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Inkjet research could aid forensics
- — 03 December, 2008 09:06
Researchers in the United Kingdom inadvertently found that using a chemical compound on inkjet printer ink makes it possible to read the contents of a letter without removing it from an envelope, which could help with forensics.
Inkjet ink on paper usually transfers on contact to, for instance, an envelope in which a printed letter is placed. When exposed to the chemical compound disulfur dinitride, an envelope showed the words that had been transferred, making it possible to read what the letter said without opening the envelope, said Paul Kelly, a researcher at Loughborough University in England.
The words were visible long after the letter was removed from the envelope, Kelly said.
"If you received a letter printed in inkjet, opened it and threw the envelope away, we could use the discarded envelope to image ... the letter content," he said.
The compound, applied to the envelope in gas form, interacted with one or more components of normal printer ink, which crystallised the ink and made the print more visible. The discovery came about by accident when researchers were exposing different materials to the compound, Kelly said.
During an experiment, a student left a letter in a sealed envelope overnight and words from the letter were visible on the envelope after it was exposed to the compound, Kelly said.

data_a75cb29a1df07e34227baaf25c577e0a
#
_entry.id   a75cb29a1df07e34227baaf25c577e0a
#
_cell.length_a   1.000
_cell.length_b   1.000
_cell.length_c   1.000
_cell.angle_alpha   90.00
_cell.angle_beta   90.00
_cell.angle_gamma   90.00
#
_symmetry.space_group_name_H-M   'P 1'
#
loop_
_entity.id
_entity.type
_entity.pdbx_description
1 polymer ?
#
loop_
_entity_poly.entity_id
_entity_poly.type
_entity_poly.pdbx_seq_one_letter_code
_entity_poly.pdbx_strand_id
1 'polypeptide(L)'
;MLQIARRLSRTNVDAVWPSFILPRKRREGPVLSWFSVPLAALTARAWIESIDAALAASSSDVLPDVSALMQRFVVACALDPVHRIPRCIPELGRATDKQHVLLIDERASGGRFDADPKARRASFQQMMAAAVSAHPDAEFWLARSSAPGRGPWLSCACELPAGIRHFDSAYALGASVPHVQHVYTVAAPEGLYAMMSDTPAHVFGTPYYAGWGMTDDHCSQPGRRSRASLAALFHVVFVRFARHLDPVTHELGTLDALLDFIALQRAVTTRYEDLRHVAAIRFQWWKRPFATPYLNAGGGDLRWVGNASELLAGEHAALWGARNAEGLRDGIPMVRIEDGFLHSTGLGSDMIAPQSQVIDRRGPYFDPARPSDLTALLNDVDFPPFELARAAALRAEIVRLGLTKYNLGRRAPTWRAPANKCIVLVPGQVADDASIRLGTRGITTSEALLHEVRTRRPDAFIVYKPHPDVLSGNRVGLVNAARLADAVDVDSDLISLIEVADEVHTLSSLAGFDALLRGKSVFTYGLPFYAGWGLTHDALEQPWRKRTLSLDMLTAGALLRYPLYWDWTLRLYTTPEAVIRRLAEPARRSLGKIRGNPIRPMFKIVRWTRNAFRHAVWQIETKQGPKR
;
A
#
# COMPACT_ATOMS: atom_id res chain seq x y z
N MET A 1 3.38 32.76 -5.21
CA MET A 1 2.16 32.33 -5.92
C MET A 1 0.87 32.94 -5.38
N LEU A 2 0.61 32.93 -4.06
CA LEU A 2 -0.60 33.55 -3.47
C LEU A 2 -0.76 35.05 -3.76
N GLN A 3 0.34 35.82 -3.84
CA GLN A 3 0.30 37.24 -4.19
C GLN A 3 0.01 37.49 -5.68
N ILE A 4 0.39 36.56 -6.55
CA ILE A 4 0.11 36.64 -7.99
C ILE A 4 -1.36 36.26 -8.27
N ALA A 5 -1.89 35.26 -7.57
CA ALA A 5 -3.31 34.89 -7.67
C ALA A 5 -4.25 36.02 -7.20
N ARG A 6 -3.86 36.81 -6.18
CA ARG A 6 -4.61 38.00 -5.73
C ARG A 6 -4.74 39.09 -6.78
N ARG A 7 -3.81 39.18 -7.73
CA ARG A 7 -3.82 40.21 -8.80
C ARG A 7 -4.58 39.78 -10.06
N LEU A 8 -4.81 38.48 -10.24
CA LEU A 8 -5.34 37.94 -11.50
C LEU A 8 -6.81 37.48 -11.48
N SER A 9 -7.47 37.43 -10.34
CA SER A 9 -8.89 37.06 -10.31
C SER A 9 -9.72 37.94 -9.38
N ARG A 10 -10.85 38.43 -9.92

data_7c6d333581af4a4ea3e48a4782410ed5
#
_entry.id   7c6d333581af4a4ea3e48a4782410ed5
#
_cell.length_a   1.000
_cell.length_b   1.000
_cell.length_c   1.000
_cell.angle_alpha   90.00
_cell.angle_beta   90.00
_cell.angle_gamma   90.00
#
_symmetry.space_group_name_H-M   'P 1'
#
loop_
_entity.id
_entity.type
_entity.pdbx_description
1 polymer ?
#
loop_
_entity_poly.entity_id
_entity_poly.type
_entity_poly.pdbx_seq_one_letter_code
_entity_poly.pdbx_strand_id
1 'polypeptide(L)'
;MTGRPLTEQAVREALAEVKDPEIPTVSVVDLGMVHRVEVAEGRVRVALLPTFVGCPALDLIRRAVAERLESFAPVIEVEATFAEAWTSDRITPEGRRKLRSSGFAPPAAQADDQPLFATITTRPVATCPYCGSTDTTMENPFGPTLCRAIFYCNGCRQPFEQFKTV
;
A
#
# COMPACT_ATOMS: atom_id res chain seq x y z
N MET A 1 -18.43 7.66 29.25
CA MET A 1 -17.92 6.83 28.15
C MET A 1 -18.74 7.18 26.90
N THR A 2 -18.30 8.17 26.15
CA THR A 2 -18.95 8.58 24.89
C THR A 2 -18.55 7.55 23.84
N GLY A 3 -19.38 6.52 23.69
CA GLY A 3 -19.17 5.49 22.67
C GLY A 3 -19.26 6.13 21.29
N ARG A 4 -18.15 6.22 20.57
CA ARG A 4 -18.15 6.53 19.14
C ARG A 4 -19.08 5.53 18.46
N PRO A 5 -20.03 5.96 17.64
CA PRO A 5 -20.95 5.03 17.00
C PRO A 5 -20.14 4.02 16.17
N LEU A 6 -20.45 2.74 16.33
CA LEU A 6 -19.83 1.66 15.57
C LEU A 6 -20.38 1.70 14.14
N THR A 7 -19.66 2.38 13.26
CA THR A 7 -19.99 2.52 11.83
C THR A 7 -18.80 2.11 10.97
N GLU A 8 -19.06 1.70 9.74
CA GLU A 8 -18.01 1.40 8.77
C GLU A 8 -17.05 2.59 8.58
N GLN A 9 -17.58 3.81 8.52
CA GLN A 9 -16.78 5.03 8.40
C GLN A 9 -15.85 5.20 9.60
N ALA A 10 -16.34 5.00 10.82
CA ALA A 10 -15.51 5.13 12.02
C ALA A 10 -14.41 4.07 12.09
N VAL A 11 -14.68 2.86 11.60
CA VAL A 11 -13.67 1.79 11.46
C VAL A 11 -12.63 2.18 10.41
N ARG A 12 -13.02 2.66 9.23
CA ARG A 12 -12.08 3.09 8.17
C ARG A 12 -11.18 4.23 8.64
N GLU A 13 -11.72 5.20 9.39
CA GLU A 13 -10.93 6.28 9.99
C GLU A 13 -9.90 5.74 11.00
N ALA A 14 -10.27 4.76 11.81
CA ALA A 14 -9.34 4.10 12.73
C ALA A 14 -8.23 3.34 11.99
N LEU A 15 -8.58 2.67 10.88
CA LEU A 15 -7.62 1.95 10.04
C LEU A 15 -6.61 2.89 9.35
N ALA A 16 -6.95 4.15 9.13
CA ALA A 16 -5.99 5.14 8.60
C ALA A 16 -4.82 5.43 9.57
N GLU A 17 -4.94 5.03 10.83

In addition to highlighting inkjet ink on envelopes, the compound also exposes fingerprints. This could be a useful investigative tool to help determine a letter's sender, Kelly said.
"We'd know who you were and what someone had written to you. Unless they had used gloves, we'd have the sender's prints from the envelope as well. There are obvious security possibilities and implications for that," Kelly said.
However, the researchers are trying to overcome challenges, including the time it takes the ink to display after being exposed to the compound -- up to many hours in some cases -- so they are trying to speed that process.
"We are trying to get funding in place to carry on with this. Although there are challenges to be met, it shouldn't take too long to optimise, and then we take it from there," Kelly said.